It boggles my mind to try and wrap my head around how any tax paying citizen can think this is a good idea. I work in the private sector and recently did my 2010 taxes...what makes me angry is not the money I paid last year but knowing that I'll have to scrape by and save every penny I possibly can from now until at least age 70 hoping I'll be able to retire by then with no safety net what-so-ever and no guarantee that I'll ever be able to retire. Then I read an article like this and realize that the money I'll have to pay every year for the rest of my life will be funding a lifestyle for people that can retire at 55 or 60 roughly, get a big wind fall of my money that I'm working hard for and then get a pay check to sit around for the rest of their 30-40 years riding on my back while I'm still working. This is the reason so many of us in the private sector are so angry and don't want to see higher taxes as we KNOW there is still a lot of fat to cut! No gaurantee for us but death and taxes while the (pampered) people in the public sector get the golden parachute.
BTW - Double dipping" is the practice of getting two retirement checks each from a different job. Not unusual and nothing wrong with it. The alternative to the practice described in this article would be to hire new employees to do the work. So where would there be any savings. Why not have experienced people in these jobs. As long as public employees are being paid, there will be some right-winger opposed to it.If police pay is so great, go ahead and apply.
Greg, the "savings" would be not paying these people double--their regular pay (at the top of their pay scale) and their pension. Though you'd have to still pay other officers to replace them, these would be at starting salaries and at substantial savings. As to "right-wingers" not liking it, you can't point that one at me.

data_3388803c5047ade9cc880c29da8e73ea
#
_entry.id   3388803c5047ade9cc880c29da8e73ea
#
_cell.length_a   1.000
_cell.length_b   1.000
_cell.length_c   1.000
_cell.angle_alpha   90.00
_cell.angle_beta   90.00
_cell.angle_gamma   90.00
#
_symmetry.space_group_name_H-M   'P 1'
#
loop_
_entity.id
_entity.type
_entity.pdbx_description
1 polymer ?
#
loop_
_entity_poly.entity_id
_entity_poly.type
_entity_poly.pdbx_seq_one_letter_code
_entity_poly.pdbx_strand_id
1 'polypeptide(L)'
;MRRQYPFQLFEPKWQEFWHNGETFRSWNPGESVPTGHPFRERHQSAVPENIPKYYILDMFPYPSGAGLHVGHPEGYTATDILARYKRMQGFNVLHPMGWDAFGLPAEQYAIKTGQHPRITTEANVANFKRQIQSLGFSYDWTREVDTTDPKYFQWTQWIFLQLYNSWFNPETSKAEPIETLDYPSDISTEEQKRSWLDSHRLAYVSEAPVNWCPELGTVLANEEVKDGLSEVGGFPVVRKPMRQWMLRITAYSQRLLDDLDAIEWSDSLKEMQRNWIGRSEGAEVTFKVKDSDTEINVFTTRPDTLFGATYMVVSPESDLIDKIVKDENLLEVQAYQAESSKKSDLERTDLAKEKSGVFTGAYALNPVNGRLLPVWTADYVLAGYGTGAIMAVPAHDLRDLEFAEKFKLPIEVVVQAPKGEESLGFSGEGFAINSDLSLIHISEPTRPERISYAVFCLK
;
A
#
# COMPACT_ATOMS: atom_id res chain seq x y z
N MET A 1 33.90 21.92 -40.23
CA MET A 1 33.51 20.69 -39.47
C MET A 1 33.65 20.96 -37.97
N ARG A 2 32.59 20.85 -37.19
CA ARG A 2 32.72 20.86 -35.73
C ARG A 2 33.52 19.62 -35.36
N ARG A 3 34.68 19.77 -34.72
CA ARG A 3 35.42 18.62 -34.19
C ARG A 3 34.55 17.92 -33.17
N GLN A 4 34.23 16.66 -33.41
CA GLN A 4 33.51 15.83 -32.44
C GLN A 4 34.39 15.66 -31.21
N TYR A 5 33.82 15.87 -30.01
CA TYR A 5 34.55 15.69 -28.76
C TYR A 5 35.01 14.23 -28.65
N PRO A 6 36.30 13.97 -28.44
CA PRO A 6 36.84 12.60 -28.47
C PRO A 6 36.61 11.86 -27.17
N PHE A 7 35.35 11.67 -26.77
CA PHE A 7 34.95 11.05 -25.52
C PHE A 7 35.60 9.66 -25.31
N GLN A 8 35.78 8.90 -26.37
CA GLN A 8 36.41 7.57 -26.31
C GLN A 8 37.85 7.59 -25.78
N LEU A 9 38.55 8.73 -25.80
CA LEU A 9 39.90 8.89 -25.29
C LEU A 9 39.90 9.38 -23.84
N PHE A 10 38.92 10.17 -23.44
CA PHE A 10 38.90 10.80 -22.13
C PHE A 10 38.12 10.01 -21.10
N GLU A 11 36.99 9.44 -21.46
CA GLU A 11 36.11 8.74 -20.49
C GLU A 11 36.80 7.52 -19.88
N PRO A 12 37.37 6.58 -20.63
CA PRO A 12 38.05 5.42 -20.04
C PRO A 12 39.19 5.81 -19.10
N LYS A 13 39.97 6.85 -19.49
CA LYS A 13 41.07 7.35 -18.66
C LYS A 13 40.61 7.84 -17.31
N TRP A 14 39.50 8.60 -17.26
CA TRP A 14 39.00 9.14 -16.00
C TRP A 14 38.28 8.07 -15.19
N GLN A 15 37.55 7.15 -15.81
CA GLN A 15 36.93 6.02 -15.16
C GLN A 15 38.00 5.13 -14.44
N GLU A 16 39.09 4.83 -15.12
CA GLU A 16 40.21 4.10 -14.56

What is it going to take to get Police and Fire (wages 35% above Bay Area counterparts) to stop draining the City treasury? I cannot think of another example of persons taking an absolute reservoir of good will and exploiting it for financial gain. Just awful.
Joe, why are you letting the Controller's office (Ed Harrington, again) off the hook here - you know, the standard ballot understatement of the cost of new employee benefits to taxpayers/the voting public. The Controller stated it was "probable" the DROP program would meet its goal of being "cost-neutral."
People should be sketical they'll get an honest answer from the Controller's office as to the cost of the DROP program given the Controller's long history of misleading statements on employee benefit costs. It's how we got into this mess in the first place.
San Diego is the poster child for DROP. Started in 1996 as a payback for underfunding the pension fund. It is still in place but not available to new hires. Did I mention San Diego is basically bankrupt. Pension fund is underfunded by at least $2B
OK, so let's say they didn't do this, and the police department had to hire new officers. Know how much it costs to train a new cop? The initial hiring is a written and physical test, a psychiatric interview, an oral board. Then the academy. Then FTO. They're making a salary this entire time, plus taking up the time of several officers to train them. So yeah, in the long run, it probably WAS cost-neutral, they kept good cops on the force, and the city stayed protected. The naysayers are just jealous that THEIR career doesn't allow THEM to do this!